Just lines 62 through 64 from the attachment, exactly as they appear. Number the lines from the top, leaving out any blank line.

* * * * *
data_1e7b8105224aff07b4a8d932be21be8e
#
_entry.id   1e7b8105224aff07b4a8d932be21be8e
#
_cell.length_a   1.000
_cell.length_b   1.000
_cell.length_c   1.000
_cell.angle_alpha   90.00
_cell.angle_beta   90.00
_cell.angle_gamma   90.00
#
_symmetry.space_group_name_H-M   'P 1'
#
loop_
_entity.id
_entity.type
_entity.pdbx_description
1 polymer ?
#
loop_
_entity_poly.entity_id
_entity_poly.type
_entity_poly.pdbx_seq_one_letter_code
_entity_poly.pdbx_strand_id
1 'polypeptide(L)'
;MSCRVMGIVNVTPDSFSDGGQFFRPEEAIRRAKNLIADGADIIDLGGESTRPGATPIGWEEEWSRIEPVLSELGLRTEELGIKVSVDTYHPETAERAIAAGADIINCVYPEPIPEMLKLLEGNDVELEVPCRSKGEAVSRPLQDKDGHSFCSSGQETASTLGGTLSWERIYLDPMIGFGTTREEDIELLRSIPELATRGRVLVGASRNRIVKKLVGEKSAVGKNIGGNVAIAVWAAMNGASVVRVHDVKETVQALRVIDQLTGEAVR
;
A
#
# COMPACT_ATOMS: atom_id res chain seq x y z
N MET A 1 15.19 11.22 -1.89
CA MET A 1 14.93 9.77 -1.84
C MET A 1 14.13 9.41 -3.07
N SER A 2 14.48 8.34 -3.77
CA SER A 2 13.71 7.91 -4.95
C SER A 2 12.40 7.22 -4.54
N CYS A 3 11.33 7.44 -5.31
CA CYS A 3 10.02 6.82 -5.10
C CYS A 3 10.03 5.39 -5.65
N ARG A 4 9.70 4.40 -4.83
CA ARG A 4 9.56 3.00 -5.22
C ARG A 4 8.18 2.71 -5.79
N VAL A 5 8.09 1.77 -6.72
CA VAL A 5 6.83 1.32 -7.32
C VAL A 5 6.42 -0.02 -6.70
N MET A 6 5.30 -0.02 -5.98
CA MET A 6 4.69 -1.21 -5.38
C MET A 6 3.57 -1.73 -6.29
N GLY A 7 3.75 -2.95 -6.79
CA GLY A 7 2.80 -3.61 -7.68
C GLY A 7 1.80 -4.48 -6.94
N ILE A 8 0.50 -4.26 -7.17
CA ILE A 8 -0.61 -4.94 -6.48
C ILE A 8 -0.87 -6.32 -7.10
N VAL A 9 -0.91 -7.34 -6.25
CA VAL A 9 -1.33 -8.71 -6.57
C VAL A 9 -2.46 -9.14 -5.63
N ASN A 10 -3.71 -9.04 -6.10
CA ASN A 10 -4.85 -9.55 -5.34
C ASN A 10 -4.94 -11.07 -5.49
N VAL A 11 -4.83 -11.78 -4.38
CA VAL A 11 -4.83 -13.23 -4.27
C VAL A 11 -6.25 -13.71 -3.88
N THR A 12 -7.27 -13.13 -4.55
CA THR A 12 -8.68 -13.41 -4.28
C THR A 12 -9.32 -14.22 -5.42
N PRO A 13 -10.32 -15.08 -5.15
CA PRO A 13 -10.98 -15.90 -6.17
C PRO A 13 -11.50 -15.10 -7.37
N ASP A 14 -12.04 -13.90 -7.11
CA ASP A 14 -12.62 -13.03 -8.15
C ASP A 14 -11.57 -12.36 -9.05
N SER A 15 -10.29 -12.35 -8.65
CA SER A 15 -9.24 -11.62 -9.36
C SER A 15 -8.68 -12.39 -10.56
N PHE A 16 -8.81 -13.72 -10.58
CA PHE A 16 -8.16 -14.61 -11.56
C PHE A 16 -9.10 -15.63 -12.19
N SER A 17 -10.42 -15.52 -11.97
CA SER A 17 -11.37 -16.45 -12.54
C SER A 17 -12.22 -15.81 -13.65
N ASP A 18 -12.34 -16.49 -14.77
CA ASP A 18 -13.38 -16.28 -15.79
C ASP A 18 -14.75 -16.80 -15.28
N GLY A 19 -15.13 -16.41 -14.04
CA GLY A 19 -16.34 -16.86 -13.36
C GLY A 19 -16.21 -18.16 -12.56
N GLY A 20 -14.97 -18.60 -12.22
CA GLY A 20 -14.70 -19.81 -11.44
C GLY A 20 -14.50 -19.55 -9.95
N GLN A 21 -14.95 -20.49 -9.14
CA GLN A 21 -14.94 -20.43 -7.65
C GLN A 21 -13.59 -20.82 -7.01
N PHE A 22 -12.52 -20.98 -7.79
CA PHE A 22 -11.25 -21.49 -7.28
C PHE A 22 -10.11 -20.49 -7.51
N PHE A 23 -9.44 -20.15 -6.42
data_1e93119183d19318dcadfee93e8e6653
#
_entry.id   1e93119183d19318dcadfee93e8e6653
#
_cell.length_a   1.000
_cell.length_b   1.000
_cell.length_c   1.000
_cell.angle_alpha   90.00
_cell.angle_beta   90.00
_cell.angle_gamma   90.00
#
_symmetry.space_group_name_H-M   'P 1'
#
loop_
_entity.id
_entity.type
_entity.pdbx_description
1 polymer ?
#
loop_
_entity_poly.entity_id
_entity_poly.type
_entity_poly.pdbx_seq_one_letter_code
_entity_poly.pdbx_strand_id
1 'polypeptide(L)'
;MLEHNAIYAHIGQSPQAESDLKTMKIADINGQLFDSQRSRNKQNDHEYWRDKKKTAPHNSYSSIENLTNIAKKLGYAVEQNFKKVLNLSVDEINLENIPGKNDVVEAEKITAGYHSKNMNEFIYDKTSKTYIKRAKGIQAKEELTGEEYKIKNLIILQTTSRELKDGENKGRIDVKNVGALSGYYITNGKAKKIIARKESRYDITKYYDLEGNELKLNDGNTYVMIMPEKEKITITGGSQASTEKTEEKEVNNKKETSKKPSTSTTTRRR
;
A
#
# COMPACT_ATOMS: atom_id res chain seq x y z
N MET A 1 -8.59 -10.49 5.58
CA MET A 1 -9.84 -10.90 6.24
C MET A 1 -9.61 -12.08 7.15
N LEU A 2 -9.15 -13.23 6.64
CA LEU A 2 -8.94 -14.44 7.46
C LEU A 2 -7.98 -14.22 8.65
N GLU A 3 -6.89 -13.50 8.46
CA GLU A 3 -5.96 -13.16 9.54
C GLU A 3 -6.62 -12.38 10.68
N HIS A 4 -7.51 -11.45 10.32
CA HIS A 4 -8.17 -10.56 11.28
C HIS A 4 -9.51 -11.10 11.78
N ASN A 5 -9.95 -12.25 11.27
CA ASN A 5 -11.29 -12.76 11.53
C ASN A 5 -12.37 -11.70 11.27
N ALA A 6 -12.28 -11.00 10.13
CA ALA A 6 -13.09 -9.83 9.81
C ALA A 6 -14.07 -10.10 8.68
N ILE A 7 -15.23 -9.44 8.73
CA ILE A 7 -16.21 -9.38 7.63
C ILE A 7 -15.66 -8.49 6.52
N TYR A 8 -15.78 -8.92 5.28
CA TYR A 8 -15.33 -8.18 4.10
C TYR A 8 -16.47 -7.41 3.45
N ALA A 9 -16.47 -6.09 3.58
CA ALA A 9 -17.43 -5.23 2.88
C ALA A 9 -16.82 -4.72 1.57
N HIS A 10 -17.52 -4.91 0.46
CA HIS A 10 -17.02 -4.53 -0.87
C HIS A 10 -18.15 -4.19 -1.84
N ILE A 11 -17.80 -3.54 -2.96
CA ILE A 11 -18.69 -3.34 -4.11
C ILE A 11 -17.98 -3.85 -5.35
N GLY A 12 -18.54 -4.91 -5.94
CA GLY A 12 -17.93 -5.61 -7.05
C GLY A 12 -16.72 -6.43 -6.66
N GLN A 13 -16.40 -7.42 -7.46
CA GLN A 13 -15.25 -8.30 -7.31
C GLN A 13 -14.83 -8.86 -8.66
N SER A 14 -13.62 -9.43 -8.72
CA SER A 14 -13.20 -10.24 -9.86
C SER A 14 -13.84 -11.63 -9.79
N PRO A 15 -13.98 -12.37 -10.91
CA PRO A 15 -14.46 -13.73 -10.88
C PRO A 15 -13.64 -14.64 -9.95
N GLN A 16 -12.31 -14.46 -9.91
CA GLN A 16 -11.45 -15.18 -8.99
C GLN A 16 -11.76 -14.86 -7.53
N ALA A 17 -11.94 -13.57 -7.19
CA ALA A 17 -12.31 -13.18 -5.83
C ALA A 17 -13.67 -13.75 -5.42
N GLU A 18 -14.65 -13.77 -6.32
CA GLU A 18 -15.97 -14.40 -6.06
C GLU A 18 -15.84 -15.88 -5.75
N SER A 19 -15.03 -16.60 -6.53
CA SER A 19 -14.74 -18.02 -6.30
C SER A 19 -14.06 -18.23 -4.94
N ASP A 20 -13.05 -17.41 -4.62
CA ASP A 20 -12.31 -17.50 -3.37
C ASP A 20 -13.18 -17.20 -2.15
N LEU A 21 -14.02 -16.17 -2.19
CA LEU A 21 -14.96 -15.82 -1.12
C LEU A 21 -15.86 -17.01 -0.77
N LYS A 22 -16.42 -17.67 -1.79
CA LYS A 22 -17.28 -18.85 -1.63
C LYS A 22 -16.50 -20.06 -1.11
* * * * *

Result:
CA VAL A 11 -4.83 -13.23 -4.27
C VAL A 11 -6.25 -13.71 -3.88
N THR A 12 -7.27 -13.13 -4.55